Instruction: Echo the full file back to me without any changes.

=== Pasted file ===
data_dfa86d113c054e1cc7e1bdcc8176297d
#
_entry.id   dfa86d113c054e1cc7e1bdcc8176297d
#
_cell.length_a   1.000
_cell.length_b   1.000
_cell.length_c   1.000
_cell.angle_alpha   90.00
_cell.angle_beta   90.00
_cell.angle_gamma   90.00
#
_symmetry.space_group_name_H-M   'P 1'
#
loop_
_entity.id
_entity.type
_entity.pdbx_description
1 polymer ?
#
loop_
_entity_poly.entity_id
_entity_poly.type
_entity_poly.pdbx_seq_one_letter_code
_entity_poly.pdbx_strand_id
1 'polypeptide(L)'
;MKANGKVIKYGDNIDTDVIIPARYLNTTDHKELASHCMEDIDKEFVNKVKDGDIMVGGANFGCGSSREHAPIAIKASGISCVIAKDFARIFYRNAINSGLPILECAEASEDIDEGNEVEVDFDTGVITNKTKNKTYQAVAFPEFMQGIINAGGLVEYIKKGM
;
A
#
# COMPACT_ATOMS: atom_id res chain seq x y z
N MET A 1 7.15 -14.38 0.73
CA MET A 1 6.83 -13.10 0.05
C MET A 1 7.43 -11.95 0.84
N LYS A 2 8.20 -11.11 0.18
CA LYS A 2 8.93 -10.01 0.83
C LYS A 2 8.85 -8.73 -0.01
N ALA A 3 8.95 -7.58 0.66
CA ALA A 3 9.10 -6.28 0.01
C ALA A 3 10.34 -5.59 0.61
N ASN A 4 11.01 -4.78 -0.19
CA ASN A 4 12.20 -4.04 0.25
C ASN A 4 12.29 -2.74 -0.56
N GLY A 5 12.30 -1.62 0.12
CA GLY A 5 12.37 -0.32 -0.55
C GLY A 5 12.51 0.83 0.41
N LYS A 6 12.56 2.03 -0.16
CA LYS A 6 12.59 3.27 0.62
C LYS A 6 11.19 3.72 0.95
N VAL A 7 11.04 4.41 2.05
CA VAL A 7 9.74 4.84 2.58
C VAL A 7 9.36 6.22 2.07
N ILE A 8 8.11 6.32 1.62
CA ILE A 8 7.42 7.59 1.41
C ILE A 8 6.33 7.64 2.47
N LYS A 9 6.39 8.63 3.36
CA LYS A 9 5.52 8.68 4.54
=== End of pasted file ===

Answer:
data_dfa86d113c054e1cc7e1bdcc8176297d
#
_entry.id   dfa86d113c054e1cc7e1bdcc8176297d
#
_cell.length_a   1.000
_cell.length_b   1.000
_cell.length_c   1.000
_cell.angle_alpha   90.00
_cell.angle_beta   90.00
_cell.angle_gamma   90.00
#
_symmetry.space_group_name_H-M   'P 1'
#
loop_
_entity.id
_entity.type
_entity.pdbx_description
1 polymer ?
#
loop_
_entity_poly.entity_id
_entity_poly.type
_entity_poly.pdbx_seq_one_letter_code
_entity_poly.pdbx_strand_id
1 'polypeptide(L)'
;MKANGKVIKYGDNIDTDVIIPARYLNTTDHKELASHCMEDIDKEFVNKVKDGDIMVGGANFGCGSSREHAPIAIKASGISCVIAKDFARIFYRNAINSGLPILECAEASEDIDEGNEVEVDFDTGVITNKTKNKTYQAVAFPEFMQGIINAGGLVEYIKKGM
;
A
#
# COMPACT_ATOMS: atom_id res chain seq x y z
N MET A 1 7.15 -14.38 0.73
CA MET A 1 6.83 -13.10 0.05
C MET A 1 7.43 -11.95 0.84
N LYS A 2 8.20 -11.11 0.18
CA LYS A 2 8.93 -10.01 0.83
C LYS A 2 8.85 -8.73 -0.01
N ALA A 3 8.95 -7.58 0.66
CA ALA A 3 9.10 -6.28 0.01
C ALA A 3 10.34 -5.59 0.61
N ASN A 4 11.01 -4.78 -0.19
CA ASN A 4 12.20 -4.04 0.25
C ASN A 4 12.29 -2.74 -0.56
N GLY A 5 12.30 -1.62 0.12
CA GLY A 5 12.37 -0.32 -0.55
C GLY A 5 12.51 0.83 0.41
N LYS A 6 12.56 2.03 -0.16
CA LYS A 6 12.59 3.27 0.62
C LYS A 6 11.19 3.72 0.95
N VAL A 7 11.04 4.41 2.05
CA VAL A 7 9.74 4.84 2.58
C VAL A 7 9.36 6.22 2.07
N ILE A 8 8.11 6.32 1.62
CA ILE A 8 7.42 7.59 1.41
C ILE A 8 6.33 7.64 2.47
N LYS A 9 6.39 8.63 3.36
CA LYS A 9 5.52 8.68 4.54